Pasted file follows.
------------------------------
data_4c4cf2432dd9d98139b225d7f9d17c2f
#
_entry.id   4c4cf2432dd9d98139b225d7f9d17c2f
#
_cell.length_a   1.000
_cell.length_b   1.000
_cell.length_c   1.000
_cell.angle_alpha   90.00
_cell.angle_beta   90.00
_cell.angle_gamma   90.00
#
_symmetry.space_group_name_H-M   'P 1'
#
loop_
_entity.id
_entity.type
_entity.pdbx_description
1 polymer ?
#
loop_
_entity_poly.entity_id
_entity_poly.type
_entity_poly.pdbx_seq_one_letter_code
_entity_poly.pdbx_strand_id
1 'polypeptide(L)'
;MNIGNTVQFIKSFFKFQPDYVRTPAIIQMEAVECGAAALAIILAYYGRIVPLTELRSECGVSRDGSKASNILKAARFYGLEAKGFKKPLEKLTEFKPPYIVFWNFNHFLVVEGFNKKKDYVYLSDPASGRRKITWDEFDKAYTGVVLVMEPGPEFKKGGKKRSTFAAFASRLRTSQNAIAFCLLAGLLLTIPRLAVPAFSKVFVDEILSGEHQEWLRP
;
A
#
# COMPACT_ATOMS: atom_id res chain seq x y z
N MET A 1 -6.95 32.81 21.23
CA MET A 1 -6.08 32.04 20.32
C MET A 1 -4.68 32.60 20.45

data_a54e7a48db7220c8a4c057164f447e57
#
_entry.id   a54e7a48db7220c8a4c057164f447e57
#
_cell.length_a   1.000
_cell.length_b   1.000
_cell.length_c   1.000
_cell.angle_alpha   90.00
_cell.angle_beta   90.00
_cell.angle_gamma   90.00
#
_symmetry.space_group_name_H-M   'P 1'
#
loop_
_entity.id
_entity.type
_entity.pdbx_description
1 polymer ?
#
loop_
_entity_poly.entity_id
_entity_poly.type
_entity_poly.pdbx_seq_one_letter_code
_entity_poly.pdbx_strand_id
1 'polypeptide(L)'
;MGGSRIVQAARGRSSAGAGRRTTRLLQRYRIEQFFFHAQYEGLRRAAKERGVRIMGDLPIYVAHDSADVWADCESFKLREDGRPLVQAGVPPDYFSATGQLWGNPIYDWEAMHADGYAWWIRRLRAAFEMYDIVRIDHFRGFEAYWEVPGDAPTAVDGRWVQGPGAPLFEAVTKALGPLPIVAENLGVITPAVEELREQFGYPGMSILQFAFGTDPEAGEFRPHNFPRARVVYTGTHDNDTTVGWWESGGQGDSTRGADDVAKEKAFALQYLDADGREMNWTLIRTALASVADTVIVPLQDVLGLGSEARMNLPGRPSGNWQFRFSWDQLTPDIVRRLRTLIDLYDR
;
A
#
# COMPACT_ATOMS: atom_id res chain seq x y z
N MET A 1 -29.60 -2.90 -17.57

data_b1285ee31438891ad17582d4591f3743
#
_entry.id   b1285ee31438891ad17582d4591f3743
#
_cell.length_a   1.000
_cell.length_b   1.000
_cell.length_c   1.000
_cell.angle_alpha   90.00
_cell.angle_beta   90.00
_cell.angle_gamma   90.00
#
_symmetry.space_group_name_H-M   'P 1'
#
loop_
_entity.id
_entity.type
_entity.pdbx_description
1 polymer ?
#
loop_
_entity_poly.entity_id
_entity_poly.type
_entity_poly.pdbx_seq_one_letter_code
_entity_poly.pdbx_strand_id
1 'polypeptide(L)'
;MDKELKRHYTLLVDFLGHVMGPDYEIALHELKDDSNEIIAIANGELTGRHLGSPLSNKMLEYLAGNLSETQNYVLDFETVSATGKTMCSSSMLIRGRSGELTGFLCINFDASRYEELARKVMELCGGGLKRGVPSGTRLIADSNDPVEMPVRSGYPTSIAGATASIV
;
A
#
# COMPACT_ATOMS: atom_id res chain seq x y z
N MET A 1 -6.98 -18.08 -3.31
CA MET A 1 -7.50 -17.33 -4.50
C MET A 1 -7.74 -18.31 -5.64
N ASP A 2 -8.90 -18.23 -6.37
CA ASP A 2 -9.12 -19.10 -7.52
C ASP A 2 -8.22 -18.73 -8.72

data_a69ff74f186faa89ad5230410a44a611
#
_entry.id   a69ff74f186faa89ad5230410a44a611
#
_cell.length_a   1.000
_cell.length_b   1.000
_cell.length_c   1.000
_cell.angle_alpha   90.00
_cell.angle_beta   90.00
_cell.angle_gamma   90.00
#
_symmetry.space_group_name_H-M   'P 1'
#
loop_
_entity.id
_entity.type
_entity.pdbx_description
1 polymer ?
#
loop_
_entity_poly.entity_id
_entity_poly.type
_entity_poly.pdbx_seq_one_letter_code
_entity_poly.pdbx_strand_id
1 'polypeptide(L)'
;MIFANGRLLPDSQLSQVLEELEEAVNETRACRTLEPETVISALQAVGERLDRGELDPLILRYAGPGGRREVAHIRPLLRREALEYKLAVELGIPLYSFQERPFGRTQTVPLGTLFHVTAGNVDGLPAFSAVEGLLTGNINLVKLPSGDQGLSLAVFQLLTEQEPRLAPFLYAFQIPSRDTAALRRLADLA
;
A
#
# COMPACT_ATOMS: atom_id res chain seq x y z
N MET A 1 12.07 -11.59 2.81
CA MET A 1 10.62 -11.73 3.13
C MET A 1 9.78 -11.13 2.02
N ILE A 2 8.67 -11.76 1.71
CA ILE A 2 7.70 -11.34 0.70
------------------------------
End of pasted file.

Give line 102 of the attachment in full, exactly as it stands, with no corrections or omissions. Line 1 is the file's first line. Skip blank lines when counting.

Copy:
#